Maine fishery officials Friday proposed regulations to manage black sea bass, a species that is increasing in abundance in the state's waters.
The regulations would govern recreational and commercial fishing of the species, said Maine Department of Marine Resources Commissioner Patrick Keliher, who called black sea bass a "new commercially viable species" for the state.
Commercial fishermen would face a quota of 10,850 pounds of black sea bass in 2014. The proposed regulations also include a daily catch limit of 10 fish for recreational fishermen. The method of fishing for recreational and commercial is to be hook-and-line.
Scientists say black sea bass are increasing in Maine's waters because of accelerated water temperature increase over the past 10 years. Water temperature in the Gulf of Maine has increased about a half degree per year since 2004, according to scientists at the Gulf of Maine Research Institute.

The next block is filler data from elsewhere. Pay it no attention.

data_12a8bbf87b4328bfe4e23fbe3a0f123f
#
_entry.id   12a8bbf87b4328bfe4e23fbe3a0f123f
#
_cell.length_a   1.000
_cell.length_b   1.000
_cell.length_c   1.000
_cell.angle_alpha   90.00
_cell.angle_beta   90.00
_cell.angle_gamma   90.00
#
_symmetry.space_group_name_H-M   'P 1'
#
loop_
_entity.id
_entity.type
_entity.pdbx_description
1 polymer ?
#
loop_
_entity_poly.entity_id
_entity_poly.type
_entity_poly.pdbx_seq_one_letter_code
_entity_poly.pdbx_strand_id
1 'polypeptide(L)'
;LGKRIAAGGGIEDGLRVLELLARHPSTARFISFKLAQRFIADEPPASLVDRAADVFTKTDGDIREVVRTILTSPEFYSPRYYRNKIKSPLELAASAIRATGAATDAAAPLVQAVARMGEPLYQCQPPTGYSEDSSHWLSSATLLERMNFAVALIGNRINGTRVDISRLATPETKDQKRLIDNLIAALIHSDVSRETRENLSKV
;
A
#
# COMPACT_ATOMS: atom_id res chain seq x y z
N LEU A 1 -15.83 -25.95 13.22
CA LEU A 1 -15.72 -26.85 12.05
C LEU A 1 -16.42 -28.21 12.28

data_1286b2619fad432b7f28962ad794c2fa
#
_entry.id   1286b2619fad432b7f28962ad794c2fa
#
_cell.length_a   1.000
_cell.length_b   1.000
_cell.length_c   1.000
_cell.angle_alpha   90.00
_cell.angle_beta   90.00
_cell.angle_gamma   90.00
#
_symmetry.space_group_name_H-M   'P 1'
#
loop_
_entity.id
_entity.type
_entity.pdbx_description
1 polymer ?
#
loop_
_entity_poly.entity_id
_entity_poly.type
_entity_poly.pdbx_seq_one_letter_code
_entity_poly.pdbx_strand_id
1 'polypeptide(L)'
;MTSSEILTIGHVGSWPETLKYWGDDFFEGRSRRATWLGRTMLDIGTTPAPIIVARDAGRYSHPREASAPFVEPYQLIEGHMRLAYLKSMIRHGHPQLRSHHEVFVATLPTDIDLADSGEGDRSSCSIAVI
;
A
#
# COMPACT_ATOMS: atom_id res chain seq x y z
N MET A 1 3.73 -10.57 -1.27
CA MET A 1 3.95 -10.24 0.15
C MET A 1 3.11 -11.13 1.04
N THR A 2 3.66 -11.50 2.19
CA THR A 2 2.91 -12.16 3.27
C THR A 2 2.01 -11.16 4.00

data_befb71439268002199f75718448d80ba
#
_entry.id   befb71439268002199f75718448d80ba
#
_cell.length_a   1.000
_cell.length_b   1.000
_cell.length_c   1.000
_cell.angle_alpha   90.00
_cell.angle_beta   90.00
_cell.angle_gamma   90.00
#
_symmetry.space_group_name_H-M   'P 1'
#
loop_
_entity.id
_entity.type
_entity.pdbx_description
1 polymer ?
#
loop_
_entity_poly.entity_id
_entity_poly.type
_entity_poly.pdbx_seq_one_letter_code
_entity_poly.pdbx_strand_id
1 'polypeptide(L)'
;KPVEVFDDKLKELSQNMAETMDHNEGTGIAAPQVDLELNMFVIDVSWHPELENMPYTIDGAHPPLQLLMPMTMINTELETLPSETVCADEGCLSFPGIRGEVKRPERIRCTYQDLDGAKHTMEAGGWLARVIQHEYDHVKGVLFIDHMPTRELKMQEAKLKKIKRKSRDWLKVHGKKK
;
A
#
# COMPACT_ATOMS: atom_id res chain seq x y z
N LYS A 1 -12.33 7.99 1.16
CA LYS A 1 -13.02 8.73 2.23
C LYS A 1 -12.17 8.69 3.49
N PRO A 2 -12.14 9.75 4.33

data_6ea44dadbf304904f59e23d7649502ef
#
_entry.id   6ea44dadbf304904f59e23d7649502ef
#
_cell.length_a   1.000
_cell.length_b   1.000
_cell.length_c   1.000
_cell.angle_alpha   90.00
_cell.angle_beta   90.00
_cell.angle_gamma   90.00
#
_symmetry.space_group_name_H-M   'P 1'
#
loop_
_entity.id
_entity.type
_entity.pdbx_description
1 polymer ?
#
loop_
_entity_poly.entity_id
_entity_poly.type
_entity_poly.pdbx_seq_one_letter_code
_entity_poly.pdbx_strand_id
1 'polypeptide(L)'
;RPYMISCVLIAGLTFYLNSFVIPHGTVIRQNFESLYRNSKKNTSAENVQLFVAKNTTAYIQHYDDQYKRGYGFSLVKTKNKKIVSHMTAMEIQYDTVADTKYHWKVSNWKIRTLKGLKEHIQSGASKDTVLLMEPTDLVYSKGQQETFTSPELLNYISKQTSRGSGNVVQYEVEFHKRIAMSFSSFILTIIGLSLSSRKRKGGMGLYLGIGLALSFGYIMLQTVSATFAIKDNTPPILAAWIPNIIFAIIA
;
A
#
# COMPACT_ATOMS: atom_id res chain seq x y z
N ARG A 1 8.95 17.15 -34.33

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National Fisherman Live: 9/9/14
In this episode:
Seafood Watch upgrades status of 21 fish species
Calif. bill attacking seafood mislabeling approved
Ballot item would protect Bristol Bay salmon
NOAA closes cod, yellowtail fishing areas
Pacific panel halves young bluefin harvest
National Fisherman Live: 8/26/14
In this episode, National Fisherman Publisher Jerry Fraser talks about his early days dragging for redfish on the Vandal.
More than a dozen higher education institutions and federal and local fishery management agencies and organizations in American Samoa, Guam, the Commonwealth of the Northern Mariana Islands and Hawaii have signed a memorandum of understanding aimed at building the capacity of the U.S. Pacific Island territories to manage their fisheries and fishery-related resources.